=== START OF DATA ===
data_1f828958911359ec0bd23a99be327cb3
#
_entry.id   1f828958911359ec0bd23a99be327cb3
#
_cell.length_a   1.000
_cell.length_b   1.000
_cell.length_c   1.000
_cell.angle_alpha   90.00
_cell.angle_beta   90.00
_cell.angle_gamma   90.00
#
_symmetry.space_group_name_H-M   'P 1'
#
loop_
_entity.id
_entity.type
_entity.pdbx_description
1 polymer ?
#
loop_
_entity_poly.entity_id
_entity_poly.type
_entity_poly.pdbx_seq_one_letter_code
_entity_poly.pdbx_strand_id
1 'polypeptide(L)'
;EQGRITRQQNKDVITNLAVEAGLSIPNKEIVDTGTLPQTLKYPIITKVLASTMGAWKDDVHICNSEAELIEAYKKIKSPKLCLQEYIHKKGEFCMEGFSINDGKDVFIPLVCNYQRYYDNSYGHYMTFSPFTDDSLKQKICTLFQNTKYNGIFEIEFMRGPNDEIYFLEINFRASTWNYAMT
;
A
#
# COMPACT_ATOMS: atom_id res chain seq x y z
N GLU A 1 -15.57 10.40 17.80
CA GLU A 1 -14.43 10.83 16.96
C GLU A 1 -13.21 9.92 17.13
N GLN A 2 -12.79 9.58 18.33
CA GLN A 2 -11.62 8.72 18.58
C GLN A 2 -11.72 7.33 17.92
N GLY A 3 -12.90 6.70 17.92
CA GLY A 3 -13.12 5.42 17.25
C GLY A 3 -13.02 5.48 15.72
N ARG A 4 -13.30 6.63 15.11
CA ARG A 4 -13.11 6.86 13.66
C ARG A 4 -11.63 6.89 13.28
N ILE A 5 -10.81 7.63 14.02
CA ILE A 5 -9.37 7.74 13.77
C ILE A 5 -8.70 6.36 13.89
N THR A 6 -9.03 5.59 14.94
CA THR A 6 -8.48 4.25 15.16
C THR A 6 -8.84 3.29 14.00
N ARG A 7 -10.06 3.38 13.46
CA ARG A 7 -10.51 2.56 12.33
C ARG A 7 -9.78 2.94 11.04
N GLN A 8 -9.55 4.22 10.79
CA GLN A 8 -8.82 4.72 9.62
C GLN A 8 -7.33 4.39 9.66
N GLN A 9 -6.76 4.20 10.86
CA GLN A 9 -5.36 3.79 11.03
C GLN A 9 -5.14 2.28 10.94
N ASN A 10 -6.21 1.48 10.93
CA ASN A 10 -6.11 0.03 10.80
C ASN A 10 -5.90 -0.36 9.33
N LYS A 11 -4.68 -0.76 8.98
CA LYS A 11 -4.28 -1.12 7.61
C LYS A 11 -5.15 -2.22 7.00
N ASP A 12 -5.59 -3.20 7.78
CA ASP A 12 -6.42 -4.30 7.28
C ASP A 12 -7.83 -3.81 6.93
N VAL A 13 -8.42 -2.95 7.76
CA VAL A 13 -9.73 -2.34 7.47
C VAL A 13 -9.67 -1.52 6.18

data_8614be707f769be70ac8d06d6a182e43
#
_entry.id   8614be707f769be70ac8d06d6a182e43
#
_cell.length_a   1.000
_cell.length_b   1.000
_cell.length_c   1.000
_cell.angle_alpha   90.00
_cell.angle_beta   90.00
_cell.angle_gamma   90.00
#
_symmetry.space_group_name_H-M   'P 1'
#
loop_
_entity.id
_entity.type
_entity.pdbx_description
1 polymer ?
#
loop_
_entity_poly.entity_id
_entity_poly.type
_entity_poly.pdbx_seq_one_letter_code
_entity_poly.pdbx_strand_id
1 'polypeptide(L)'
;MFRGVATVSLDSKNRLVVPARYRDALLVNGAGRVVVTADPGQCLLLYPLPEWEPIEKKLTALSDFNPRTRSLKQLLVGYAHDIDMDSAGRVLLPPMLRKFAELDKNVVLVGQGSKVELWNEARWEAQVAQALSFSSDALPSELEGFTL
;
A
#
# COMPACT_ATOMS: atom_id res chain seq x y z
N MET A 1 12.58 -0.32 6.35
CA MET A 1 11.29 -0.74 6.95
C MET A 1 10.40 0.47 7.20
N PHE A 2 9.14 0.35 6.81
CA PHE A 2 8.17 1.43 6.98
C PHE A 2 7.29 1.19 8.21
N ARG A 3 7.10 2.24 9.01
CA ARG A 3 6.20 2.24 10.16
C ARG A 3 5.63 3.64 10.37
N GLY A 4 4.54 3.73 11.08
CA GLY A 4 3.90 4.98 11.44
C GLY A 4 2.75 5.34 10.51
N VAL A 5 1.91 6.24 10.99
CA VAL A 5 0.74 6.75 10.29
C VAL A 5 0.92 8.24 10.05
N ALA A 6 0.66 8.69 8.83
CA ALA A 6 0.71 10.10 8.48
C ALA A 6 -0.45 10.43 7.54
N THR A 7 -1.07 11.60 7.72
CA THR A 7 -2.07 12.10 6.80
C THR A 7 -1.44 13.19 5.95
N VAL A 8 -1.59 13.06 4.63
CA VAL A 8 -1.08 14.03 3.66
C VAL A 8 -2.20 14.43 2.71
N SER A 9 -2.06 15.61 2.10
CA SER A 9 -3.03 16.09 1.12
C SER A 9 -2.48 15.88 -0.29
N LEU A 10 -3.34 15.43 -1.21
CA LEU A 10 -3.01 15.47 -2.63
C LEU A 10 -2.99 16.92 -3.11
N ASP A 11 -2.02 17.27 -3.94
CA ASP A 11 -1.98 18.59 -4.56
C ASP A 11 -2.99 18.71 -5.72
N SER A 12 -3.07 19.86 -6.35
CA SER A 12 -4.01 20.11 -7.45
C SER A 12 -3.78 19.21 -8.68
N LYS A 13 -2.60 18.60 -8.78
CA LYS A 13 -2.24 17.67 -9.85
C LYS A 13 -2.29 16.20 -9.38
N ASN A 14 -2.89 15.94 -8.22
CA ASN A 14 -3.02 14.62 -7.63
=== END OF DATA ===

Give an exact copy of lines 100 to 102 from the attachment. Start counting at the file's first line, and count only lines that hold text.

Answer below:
N MET A 1 12.58 -0.32 6.35
CA MET A 1 11.29 -0.74 6.95
C MET A 1 10.40 0.47 7.20